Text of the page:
Category Archives: Parenting

It’s Finally Your Turn

Everyone has their own story of heartache, fear and disappointment as a result of this pandemic. While some are not as devastating as losing a loved one or being left alone in overcrowded hospitals fighting to maintain their last breath, they are still challenging nonetheless.

Covid-19 stole a year of my daughter’s college experience. She came home the first week in March from her Freshman Spring Break to unknowingly never return to college until…. TODAY. Jolie’s story is not so different than the millions of other students who missed out on the countless milestones; the in-person graduations, proms, study abroad programs, ACT’s/SAT’s, getting a driver’s license and the list goes on.

Prior to Covid, I was a happily divorced full-time working mom. My twin daughters were adjusting well at their preferred colleges while I was learning to live on my own for the first time in 18 years. I never imagined their Spring Breaks would’ve turned into 6 months of serious togetherness. I was an empty nester for a hot second. It took weeks to adjust to this new normal. I was an early riser while they were up late nights FaceTiming friends. Our schedules looked very different until.. quarantine, when I was furloughed from work and home 24/7. It felt like someone hit the pause button on our lives. We had nothing else to do but slow down and be with each other.

A few weeks into quarantine, it felt like I was given a gift…. that gift was time. Time during the day to do all the things I dreamt about doing but was at the office. Time to relax, reflect, exercise and reconnect with friends from all walks of life! Time to play catch up with my daughters. I was making up for lost time during their high school days. While it worked wonders for my health and overall well-being, it didn’t for Jolie. Being stuck inside and having to finish Freshman year online, took a toll on her mental health. She got very anxious and depressed. Every time Jolie expressed herself, I tried to help by suggesting she follow my zen lifestyle which only upset her more.

When Fall Semester rolled around, she watched her twin sister and home friends return to college while she had to stay home. Besides doing her schoolwork or when she babysat, I found her in bed, sleeping or scrolling through TikToks. If you ask me, it was some heavy stuff to handle for a 19 year old.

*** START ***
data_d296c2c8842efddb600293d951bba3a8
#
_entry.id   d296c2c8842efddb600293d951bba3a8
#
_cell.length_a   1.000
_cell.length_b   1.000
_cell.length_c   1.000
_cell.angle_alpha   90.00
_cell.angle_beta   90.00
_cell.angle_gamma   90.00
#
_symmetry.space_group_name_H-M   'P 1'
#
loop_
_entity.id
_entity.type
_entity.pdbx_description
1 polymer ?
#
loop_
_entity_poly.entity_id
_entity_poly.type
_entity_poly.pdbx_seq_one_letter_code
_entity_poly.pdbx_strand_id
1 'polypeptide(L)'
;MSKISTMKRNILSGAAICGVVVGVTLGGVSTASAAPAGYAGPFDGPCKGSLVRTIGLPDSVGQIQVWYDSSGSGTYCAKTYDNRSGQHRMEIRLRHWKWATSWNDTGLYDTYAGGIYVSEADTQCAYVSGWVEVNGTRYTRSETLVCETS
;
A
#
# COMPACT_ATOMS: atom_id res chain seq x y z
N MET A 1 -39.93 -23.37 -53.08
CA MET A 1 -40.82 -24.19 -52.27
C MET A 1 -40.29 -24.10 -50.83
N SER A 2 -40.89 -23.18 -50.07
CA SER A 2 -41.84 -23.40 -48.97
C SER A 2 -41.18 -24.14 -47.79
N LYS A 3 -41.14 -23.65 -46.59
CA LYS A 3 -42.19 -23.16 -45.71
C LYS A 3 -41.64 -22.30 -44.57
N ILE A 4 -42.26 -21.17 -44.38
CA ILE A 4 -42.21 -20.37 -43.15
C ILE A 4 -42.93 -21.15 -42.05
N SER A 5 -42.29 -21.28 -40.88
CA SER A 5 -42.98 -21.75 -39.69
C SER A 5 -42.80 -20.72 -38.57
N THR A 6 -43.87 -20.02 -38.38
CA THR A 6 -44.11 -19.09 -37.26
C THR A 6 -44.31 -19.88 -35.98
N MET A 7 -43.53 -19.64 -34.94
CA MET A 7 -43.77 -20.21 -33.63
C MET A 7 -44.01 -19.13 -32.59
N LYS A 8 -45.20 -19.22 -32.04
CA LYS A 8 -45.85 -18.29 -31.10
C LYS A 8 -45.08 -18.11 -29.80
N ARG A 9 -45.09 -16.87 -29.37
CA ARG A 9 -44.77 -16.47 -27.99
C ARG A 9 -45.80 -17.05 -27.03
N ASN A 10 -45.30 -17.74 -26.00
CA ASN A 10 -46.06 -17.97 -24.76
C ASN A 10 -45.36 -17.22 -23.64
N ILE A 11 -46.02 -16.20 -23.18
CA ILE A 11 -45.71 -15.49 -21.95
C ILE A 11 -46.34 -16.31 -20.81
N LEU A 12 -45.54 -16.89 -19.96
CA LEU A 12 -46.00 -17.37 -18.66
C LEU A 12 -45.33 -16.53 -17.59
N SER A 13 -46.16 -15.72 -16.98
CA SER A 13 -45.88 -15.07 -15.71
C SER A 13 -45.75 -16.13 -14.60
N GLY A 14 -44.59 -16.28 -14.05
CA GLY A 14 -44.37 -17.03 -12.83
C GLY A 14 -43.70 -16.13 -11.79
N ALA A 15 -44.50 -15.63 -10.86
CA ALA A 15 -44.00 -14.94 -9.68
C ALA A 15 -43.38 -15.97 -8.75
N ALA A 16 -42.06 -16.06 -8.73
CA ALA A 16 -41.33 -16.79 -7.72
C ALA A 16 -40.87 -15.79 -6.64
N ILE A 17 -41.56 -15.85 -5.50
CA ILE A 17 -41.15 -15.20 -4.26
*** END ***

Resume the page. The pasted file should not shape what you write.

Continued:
Even though Jolie had a challenging year, she didn’t give up. She learned the importance of being self-aware, vulnerable and knowing when to ask for help! She found effective coping skills that work for her in order to ride through the disappointments, panic and dark moments. To say I am proud to be her mom is an understatement. She taught me how to let go of the need to “fix things” and hold space for her to share her thoughts and emotions buried underneath the rubble. Jolie’s situation was unfair and she didn’t need to hear how it could’ve been worse because of Covid.

As I watched Jolie leave this morning for her Spring Semester at college, I was filled with mixed emotions. Thrilled for her to return to school and be with friends once again. Excited for her to pick up where she left off last Spring and have some freaking fun because she deserves it (of course, being safe, wearing masks and social distancing 🙃). But also sad because I’m saying goodbye to my roommate, daughter and best friend. This goodbye seems harder than the original one! 💗

Let Go and Let Grow: Summer Camp Lets Kids (and Parents) Thrive

For seven weeks each summer, I’m always left wondering who am I when I’m not being a mom. For the past five years, my twin daughters have attended sleepaway camp, leaving me and my husband with a lot of spare time. Every parent’s dream or nightmare? By now, I should be used to the separation and behave like a seasoned parent, providing pointers for the newbie mothers and advocate my children’s independence, but I find letting go of control is a lot easier said than done.

When it’s time to say goodbye on drop off day, and I’m waiting for my last hug and kiss, I’m the one tightening my hold more than my thirteen-year old daughters. So why do I behave as if I’m being sentenced to forty-nine days of solitary confinement? 

It’s not like I haven’t silently prayed for some space in our household and alone time with my husband to ‘rekindle’ our marriage. However, I find myself at the computer each day looking at the camp’s website to glimpse photos of our daughters having the time of their lives. I’ll sit for as long as it takes to get through all 400 pictures, incessantly clicking the refresh button.